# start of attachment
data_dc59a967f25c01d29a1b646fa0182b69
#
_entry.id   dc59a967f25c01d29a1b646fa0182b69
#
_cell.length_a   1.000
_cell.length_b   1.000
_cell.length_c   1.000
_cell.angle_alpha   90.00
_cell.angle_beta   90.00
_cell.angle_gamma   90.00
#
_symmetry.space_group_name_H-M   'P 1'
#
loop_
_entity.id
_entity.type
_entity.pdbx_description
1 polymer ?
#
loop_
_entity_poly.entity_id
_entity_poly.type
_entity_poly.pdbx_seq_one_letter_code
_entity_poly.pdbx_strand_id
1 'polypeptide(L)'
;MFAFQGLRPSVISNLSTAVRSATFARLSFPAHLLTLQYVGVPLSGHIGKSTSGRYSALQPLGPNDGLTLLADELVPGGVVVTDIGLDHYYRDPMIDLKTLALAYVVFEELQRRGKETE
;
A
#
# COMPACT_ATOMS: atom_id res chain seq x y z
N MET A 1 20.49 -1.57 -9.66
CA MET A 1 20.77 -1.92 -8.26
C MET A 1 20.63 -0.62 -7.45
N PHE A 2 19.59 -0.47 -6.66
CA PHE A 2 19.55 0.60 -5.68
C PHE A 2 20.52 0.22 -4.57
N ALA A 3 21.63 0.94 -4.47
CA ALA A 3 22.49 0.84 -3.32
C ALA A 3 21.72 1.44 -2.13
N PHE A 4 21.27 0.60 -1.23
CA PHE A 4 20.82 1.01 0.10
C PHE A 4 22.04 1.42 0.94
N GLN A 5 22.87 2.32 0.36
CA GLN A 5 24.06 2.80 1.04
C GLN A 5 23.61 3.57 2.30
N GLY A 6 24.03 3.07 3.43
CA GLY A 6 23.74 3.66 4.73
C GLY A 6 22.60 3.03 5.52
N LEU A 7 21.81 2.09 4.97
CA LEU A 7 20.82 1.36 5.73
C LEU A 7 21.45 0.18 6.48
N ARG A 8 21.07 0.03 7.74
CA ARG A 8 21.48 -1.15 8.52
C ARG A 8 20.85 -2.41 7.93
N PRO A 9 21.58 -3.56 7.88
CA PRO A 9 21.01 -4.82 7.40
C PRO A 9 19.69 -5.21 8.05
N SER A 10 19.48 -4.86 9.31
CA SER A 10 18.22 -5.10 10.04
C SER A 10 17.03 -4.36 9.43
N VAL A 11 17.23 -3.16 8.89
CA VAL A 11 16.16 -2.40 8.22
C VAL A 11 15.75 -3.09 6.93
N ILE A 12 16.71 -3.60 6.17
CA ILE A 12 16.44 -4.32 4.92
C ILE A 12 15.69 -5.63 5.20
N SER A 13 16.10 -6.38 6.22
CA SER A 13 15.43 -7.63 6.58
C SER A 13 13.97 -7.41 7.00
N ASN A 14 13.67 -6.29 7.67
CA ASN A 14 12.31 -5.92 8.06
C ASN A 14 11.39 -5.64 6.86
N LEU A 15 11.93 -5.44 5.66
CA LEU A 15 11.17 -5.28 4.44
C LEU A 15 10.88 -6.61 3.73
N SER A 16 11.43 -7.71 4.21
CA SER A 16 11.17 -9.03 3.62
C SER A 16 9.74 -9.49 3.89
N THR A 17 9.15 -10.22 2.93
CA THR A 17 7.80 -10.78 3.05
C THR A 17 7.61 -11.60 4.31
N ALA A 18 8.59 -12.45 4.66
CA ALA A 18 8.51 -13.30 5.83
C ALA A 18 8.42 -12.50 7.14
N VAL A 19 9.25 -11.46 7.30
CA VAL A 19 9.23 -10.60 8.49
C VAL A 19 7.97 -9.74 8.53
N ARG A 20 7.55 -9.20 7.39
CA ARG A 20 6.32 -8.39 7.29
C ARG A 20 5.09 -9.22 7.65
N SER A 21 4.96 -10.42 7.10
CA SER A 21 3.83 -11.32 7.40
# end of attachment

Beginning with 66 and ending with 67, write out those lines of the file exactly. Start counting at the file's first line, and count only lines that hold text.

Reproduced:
C ILE A 12 15.69 -5.63 5.20
N SER A 13 16.10 -6.38 6.22